IMPLEMENTING THE NATIONAL eBUSINESS STRATEGY OF THE
DEPARTMENT OF ENTERPRISE, TRADE AND EMPLOYMENT
Table of Contents
Chapter 1 Addressing the Challenge……………………….…..
Chapter 2 Performance Monitoring – Benchmarking Ireland’s
Position against other EU Countries…………………...…11
Chapter 3 Legal and Regulatory Framework ………….
Chapter 4 Supports by the Development
Chapter 5 Building ICT Management and User
Chapter 6 Information Channels for
Chapter 7 eProcurement
Appendix 1 List of Recommendations and summary of progress
Appendix 2 Data Sources
Appendix 3 Current Initiatives delivered by State Agencies
Appendix 4 Welsh Accreditation Scheme
Appendix 5 Enterprise Ireland ICT Advice and Training Programme
Appendix 6 Inventory of Training
Appendix 7 Best Practice in the Development of Training Databases
Appendix 8 ICT Management Skills training programmes identified
The eEurope Action Plans 2002 and 2005 set out the actions and targets agreed at EU
level to stimulate greater usage of Information and Communication Technologies
(ICTs) and exploit the opportunities offered by the Internet. The Department of the
Taoiseach has overall responsibility for coordinating Ireland’s Information Society
agenda. New Connections, the Government’s second Information Society Action
Plan contains a range of actions intended to bring the benefits of the Information
Society to citizens and business and to ensure that Ireland becomes a global player in
the Information Society. The Department of Enterprise, Trade and Employment is
responsible for those aspects of the EU and national strategies related to eBusiness.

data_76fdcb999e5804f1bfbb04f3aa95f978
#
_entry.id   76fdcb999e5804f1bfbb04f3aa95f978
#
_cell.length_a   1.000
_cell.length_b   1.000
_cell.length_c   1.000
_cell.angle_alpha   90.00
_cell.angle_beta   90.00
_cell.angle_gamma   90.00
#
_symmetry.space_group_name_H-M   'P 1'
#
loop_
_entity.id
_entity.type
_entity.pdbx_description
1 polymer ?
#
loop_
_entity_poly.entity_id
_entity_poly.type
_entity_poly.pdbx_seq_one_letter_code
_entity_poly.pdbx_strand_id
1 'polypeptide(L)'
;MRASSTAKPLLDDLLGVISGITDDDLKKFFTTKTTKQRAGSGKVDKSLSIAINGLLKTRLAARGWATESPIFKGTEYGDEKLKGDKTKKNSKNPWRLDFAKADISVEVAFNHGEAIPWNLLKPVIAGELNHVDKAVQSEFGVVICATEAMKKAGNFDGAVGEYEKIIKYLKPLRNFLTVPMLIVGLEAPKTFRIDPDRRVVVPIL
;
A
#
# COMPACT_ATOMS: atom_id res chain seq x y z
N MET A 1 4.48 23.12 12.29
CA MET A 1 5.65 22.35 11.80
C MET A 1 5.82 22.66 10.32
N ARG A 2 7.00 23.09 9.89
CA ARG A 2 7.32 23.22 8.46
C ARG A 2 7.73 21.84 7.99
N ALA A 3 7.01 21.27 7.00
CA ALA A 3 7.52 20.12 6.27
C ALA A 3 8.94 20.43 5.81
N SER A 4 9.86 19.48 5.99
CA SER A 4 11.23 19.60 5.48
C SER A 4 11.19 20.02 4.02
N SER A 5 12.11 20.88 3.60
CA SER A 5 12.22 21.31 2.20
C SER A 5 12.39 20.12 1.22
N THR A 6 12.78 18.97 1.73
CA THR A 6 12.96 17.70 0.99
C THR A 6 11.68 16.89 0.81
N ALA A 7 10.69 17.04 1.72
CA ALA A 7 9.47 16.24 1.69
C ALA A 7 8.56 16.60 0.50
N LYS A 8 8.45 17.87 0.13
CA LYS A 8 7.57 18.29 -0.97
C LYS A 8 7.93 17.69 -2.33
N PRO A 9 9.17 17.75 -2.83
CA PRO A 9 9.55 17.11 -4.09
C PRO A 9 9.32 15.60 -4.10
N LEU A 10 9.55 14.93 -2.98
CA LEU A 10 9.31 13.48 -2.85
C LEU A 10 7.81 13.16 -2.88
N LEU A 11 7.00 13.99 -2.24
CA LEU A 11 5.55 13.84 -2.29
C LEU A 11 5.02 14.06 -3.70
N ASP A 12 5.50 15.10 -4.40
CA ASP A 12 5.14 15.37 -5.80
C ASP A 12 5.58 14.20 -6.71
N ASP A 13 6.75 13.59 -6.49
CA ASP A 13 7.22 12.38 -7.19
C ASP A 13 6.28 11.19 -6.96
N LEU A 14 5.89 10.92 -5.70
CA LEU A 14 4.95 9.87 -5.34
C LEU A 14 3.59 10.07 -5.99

A National eBusiness strategy was devised by the Department of Enterprise, Trade
and Employment, and published in December 2004, based on the outputs from a
project group established in 2003. The strategy recognises that small and micro
businesses make up a sizeable element of the business community within Ireland. It is
accepted that for many SMEs a relatively low level of engagement with ICTs is
appropriate for their business needs but, in these cases, there is often a lack of
awareness relating to the importance of security and data backup. In this increasingly
globalised economy, for an increasing number of enterprises a failure to engage more
effectively with ICTs will result in missed opportunities for growth, and for others
there is a starker imperative to increase competitiveness and efficiencies. It is vital for
these companies to remain competitive and to take advantage of opportunities
presented by eCommerce.
The aim of the strategy is to outline actions required to assist SMEs, including micro-
enterprises, and particularly those in the non-ICT producing sectors of the economy,
to use ICTs in a way that will maximise their competitive advantage.
Following its publication, a working group was established to monitor progress
against the recommendations, and to undertake further research and analysis as
Research by the Organisation for Economic Co-operation and Development (OECD)
(2005) indicates that Ireland is amongst the better performing countries in adopting
eCommerce, and performs at the average in terms of sophistication of usage.
Ireland is in first place internationally in terms of the percentage of enterprises’ total
turnover (in monetary terms) that results from eCommerce. However, as is the case in